Cattlemen to discuss hot topics over barbecue

Capital Press fileJack Field, left, executive vice president of the Washington Cattlemen's Association, slices a bit of tri-tip fresh off the grill for Sen. Mark Schoesler, R-Ritzville, during Beef Day at the state Capitol in this file photo. Field and the cattlemen will offer beef samples to attendees of the Spokane Ag Expo and Pacific Northwest Farm Forum starting at about 11 a.m. Wednesday, Feb. 3. They also hope to encourage a discussion of issues impacting ranchers in Washington state.

The Washington State Cattlemen’s Association will serve up grilled beef and conversation during a barbecue planned for this year’s Spokane Ag Expo and Pacific Northwest Farm Forum.

The association will offer samples mid-morning, starting at roughly 10:30 a.m. or 11 a.m. Wednesday, Feb. 3, said Mike Poulson, farm forum chair.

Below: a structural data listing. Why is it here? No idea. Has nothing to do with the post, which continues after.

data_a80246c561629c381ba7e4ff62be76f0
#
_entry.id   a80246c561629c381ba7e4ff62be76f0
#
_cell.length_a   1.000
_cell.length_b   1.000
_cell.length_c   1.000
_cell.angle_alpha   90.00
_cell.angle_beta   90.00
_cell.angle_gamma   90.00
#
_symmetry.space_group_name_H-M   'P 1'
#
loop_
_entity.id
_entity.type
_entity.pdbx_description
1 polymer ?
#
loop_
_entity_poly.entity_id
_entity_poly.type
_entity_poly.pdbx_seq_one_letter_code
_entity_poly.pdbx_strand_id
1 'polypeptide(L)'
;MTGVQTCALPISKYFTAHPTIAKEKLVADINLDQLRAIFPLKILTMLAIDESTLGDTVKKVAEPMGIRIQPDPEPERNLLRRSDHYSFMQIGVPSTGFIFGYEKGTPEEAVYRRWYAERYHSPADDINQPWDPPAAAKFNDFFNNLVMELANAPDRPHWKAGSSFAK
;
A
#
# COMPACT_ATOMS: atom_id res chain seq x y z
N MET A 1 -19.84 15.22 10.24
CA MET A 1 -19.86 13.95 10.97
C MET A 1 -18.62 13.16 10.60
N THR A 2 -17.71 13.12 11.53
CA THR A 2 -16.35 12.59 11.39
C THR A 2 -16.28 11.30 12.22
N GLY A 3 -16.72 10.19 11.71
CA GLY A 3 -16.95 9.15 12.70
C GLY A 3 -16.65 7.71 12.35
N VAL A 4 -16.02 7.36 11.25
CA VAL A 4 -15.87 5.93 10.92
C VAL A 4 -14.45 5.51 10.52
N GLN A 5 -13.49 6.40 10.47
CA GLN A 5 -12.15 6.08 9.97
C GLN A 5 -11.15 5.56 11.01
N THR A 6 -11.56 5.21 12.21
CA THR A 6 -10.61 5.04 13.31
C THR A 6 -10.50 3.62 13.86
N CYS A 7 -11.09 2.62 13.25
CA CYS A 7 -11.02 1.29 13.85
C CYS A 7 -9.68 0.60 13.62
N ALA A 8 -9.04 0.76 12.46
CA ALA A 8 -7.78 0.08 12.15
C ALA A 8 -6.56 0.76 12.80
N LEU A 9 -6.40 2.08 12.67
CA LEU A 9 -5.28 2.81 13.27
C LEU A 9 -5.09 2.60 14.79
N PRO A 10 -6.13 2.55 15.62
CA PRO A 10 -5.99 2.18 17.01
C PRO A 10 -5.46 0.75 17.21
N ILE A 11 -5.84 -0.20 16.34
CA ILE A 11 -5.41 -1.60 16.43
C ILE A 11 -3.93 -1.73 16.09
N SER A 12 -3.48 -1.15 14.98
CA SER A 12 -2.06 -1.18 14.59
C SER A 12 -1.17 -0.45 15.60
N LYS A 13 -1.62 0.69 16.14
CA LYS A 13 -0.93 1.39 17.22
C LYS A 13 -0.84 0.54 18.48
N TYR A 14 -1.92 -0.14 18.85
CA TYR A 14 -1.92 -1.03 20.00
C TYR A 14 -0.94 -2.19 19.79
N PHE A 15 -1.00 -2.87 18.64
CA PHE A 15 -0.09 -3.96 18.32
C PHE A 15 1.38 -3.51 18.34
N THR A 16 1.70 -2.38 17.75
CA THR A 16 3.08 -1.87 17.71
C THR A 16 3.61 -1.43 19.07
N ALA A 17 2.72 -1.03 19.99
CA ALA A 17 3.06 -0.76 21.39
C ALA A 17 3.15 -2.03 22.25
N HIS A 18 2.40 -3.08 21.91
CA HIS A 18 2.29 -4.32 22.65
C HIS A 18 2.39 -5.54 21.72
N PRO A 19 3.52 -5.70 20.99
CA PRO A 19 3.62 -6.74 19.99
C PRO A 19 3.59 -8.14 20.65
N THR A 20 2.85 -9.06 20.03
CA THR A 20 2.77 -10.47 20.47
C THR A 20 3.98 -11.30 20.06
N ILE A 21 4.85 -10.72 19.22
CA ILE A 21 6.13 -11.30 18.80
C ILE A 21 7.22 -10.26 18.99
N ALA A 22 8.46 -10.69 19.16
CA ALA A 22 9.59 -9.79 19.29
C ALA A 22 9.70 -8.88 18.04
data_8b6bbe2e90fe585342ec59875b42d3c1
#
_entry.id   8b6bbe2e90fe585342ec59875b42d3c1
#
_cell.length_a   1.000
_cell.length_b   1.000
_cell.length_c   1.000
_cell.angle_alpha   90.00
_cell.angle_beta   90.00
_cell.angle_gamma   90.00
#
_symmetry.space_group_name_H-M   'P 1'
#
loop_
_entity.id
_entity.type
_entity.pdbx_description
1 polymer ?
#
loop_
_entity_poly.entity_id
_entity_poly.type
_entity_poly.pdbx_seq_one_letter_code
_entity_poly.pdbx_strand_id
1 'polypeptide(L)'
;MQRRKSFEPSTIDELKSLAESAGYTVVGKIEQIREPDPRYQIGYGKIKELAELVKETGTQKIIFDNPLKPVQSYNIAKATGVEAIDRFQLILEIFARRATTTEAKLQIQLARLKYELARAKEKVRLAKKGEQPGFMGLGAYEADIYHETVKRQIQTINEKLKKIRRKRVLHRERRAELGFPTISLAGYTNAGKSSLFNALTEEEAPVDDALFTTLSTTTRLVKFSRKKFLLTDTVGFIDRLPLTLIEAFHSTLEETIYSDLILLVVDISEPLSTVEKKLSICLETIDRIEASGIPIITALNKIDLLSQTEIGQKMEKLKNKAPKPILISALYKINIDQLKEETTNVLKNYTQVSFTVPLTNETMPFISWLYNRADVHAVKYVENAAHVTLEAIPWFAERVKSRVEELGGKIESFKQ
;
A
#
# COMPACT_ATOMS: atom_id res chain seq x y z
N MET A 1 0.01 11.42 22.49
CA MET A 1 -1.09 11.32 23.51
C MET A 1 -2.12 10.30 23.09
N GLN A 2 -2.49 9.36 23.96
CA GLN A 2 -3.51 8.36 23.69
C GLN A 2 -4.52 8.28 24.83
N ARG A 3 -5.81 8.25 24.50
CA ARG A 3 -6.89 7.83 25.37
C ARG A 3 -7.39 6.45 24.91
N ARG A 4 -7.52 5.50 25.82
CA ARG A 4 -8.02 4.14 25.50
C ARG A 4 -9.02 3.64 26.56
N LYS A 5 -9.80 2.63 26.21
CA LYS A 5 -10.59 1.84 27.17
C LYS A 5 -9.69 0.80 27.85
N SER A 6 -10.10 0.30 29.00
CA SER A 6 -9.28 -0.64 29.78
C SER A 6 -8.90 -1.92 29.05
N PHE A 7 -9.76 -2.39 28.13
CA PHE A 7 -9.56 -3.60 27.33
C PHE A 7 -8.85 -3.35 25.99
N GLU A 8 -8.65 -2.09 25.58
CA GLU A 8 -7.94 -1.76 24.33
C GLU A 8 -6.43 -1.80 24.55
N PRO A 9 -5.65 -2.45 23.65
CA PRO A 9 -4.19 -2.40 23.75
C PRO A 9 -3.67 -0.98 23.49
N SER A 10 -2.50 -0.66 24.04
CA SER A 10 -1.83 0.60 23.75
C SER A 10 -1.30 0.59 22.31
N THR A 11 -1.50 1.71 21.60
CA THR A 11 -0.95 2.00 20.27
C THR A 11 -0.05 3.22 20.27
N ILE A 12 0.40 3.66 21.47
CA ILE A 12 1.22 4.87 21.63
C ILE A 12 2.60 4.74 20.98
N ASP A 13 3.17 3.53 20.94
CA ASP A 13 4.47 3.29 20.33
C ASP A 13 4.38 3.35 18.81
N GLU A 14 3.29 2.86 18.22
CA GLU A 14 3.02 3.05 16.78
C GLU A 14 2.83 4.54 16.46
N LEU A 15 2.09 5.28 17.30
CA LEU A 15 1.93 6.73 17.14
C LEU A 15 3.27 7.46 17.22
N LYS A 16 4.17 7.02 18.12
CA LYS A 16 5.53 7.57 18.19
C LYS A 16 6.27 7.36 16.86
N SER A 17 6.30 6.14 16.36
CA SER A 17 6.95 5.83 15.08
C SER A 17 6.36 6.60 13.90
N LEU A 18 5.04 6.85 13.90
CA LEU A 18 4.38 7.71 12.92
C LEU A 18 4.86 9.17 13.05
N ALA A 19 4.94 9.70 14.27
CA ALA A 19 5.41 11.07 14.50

Jack Field, executive vice president of the association, said the event offers a good chance to interact with people involved with agriculture.

“I’m sure we’ll be talking to anybody that has an open ear about issues that are in front of us,” Field said. “We’re looking forward to listening and talking. We’re excited to be there and looking forward to a fun day.”

Possible subjects include the state’s draft concentrated animal feeding operation regulations or wolves and the state’s wolf advisory group, Field said.

Wolves and water quality are the big topics in 2016, Field said. Water quality could include the state Department of Ecology’s watershed assessments, non-point pollution rules or total maximum daily load rules.

Field also said he hoped for an update on legal challenges to the Environmental Protection Agency’s Waters of the U.S. rule.

“Water quality cuts across livestock or row crop producers,” Field said. “That’s something I think everybody understands.”

The Spokane Ag Expo gives ranchers an opportunity to connect with the industry, Field said.

“It speaks volumes when you look at the number of vendors and producers that are there — just the overall impact it has on Eastern Washington and Washington state as a whole,” he said.

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